Plants terrestrial, 10-25 cm. Rhizomes sympodial, proliferatively branching, units 2-30 cm × 1-1.5 mm, roots restricted to nodes. Stems erect, 1-1.8 dm × 1-2.5 mm. Leaves solitary on sterile shoots, 2-3 on fertile shoots; blade 4.5-7(-9) × 3-4.5(-5.5) cm, apex acute or short-caudate; proximal leaves sessile, blade ovate, base with narrow sinus; distal leaves petiolate, blade cordate, petiole 1-7 mm. Inflorescences racemose, complex, 12-25-flowered. Flowers (1-)2(-3) per node, 2-merous; tepals conspicuous, 1.5-2 × 0.8-1 mm; filaments 1-1.5 mm; anthers 0.2-0.4 mm; ovary globose, 0.8-1 mm wide; style 0.5-0.8 mm; stigma distinctly 2-lobed; pedicel 3-7 × 0.2-0.5 mm. Berries green mottled red when young, maturing to deep translucent red, globose, 4-6 mm diam. Seeds 1-2, globose, 3 mm. 2n = 36, 54, 72. Flowering early spring. Deciduous and coniferous forests, persisting in forest remnants and parks; 0--1800 m; St. Pierre and Miquelon; Alta., B.C., Man., N.B., Nfld. and Labr., N.W.T., N.S., Ont., P.E.I., Que., Sask., Yukon; Conn., Del., D.C., Ga., Ill., Ind., Iowa, Ky., Maine, Md., Mass., Mich., Minn., Mont., Nebr., N.H., N.J., N.Y., N.C., N.Dak., Ohio, Pa., R.I., S.C., S.Dak., Tenn., Vt., Va., W.Va., Wis., Wyo. Pubescent specimens of Maianthemum canadense in the western half of the range with consistently larger leaves have been treated as var. interius.
Perennial herb with a slender rhizome flowering stem 5 - 25 cm tall Leaves: one to three, alternate, short-stalked to stalkless, 4 - 10 cm long, 3 - 5.5 cm wide, egg-shaped with a heart-shaped base. Inflorescence: an upright, 2 - 5 cm long, terminal cluster (raceme) of twelve to twenty-five flowers. Flowers: white, 4 - 6 mm wide, star-shaped, with four distinct, spreading tepals. Stamens four. Fruit: a one- to two-seeded spherical berry, from green to translucent red, 3 - 6 mm thick.
Similar species: Plants in the genus Maianthemum (false Solomon's seal) are similar to those in the genus Polygonatum (true Solomon's seal) but differ in where the flowers grow. True Solomon's seal has flowers that grow and hang along the stem, while the flowers of false Solomon's seal grow in clusters at the end of the stem. Maianthemum canadense differs from other Chicago Region Maianthemum by having four tepals and four stamens, not six.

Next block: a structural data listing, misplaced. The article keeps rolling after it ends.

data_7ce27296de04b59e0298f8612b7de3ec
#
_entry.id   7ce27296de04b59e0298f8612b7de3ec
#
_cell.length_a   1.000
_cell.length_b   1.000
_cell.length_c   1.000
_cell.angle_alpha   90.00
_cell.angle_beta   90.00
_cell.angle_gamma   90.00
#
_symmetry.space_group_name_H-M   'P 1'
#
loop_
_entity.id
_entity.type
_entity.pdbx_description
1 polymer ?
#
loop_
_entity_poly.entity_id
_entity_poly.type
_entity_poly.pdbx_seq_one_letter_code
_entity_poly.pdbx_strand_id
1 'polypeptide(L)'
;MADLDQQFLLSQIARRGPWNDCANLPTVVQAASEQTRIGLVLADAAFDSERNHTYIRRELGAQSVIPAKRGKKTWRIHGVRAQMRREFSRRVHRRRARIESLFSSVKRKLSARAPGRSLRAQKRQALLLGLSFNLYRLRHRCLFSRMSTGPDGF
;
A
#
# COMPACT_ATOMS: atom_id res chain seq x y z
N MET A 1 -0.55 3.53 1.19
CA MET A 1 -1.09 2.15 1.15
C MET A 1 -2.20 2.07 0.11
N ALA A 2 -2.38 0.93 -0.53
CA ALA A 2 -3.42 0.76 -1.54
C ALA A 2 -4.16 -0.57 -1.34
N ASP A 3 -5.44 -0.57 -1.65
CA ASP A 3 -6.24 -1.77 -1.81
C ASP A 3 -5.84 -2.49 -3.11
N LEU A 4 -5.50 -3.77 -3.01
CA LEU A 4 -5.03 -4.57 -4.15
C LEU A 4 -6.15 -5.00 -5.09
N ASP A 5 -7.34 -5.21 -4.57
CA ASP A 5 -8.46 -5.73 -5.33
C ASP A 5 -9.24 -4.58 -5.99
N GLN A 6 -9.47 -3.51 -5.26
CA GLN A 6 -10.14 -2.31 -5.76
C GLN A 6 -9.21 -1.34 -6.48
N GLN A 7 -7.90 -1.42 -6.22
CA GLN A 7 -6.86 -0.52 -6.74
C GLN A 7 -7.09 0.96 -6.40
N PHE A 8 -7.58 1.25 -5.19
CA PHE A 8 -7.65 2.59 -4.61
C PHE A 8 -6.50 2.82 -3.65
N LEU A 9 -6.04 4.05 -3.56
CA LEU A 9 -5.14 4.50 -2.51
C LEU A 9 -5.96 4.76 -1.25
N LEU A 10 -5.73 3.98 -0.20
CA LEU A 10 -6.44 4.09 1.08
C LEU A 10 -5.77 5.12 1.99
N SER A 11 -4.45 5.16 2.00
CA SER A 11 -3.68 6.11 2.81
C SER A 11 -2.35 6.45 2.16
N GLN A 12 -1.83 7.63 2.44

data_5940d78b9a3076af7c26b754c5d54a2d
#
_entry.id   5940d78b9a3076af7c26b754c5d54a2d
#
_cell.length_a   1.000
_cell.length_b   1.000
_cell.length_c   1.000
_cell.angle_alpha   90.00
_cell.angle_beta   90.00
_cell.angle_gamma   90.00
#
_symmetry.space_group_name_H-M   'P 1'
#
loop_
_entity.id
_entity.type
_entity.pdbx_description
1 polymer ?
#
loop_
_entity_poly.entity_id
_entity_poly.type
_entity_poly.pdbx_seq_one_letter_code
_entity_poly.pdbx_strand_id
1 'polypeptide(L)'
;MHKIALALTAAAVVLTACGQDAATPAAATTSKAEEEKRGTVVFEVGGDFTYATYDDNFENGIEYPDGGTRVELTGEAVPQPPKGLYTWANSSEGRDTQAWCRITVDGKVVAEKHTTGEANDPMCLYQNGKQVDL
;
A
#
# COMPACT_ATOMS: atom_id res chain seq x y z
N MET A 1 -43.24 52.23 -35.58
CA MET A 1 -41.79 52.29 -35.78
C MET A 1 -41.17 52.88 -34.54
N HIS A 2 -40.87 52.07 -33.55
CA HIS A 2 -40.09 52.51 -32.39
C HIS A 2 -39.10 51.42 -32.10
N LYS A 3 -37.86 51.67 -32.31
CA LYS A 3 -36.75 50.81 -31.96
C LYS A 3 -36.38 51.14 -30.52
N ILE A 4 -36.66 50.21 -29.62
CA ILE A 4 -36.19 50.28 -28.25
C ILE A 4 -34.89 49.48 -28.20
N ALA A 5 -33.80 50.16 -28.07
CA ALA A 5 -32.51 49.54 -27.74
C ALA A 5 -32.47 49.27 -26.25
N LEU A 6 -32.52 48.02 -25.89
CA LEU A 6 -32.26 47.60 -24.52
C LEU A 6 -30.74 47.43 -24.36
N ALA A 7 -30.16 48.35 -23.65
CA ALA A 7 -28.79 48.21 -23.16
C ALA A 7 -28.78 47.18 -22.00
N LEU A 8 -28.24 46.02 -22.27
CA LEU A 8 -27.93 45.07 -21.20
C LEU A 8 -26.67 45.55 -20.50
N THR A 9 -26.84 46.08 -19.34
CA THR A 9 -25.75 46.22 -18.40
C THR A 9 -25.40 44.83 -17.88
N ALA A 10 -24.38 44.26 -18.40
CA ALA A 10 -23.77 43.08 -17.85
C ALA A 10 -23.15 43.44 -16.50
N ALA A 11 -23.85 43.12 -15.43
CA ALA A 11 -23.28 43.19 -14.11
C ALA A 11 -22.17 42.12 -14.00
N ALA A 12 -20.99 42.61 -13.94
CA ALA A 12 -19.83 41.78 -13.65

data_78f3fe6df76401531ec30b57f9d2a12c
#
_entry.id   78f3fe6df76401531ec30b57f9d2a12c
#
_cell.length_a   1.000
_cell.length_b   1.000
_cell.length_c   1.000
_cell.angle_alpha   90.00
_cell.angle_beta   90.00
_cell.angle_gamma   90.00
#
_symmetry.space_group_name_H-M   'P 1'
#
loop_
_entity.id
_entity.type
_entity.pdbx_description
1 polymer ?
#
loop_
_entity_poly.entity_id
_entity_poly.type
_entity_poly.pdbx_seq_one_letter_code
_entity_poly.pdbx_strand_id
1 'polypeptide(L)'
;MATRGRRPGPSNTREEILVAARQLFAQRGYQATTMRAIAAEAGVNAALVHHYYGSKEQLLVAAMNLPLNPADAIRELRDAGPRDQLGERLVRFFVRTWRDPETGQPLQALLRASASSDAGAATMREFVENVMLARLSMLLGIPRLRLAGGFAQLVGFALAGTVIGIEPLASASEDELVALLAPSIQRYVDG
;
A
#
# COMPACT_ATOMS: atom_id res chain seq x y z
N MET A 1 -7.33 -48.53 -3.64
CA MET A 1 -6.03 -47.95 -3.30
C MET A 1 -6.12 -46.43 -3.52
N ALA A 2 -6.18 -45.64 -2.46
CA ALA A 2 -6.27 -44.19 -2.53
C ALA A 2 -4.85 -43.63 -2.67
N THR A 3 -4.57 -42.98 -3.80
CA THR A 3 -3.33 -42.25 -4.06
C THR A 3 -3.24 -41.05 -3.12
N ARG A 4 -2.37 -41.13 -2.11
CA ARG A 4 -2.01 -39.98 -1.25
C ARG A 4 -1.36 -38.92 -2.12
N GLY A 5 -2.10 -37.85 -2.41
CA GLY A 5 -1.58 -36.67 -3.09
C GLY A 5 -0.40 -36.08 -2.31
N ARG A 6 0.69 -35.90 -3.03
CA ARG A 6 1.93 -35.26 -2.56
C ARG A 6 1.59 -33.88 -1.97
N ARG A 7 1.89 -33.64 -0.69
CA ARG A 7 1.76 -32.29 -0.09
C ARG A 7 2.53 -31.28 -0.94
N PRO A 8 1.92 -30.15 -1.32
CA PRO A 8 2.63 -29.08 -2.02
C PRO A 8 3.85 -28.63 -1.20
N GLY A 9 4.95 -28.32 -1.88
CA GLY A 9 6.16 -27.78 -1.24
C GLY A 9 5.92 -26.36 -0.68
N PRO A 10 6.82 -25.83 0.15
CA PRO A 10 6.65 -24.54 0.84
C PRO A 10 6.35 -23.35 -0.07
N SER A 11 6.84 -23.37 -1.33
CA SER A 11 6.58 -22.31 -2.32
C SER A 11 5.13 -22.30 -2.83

Flowering: May to early June
Habitat and ecology: Locally frequent in rich woods.
Occurence in the Chicago region: native
Notes: Spreads by rhizomes and may form colonies.
Etymology: Maianthemum comes from the Greek words maios, meaning May, and anthemon, meaning blossom. Canadense refers to Canada, but is also used in reference to North America (a result of early French influence).
Author: The Morton Arboretum
From Flora of Indiana (1940) by Charles C. Deam
Infrequent but usually common where found in low woods and in tamarack bogs throughout the northern part of the lake area. I found it in Jefferson County in a low, flat woods in soil of a pH value of 5.6 where it was associated with beech, sweet gum, and pin oak. Grimes reported it from Putnam County where it was associated with hemlock. Plants of this species with 3 leaves have been named Maianthemurn canadense f. trifolium (Farw.) Vict. (Contr. Lab. Bot. Univ. Montreal 14: 17. 1929).
[Deam recognizes variety interius. Its lower leaf surface has pubescent veins and the leaf margins are ciliate.] The variety has about the same range as the species in the northern part of Indiana but it is not found in the southern part of the state. The species and its variety are of nearly equal abundance but one rarely finds the two in the same colony. The mass distribution of the variety is about the Great Lakes but it has outlying posts as far east as Massachusetts and ranges westward through central Ohio to central Iowa and northward.
Stem 5-20 cm; lvs (1)2(3), short-petioled to sessile, 3-10 cm, ovate to ovate-oblong, usually cordate at base; raceme erect, 2-5 cm; fls 4-6 mm wide; fr pale red, 3-4 mm thick; 2n=36. Moist woods; Lab. and Nf. to Mack., s. to Md., S.D., and in the mts. to Ky. and N.C. May, June. The common form in most of our range, extending w. to Minn., has the lvs glabrous beneath, entire or very minutely crenulate, the transverse veins usually developed; this is var. canadense. The chiefly more w. var. interius Fernald, which occasionally extends e. to O., w. N.Y., and even Mass., has the lvs hairy beneath and distinctly ciliate, with the transverse veins more obscure.
Gleason, Henry A. & Cronquist, Arthur J. 1991. Manual of vascular plants of northeastern United States and adjacent Canada. lxxv + 910 pp.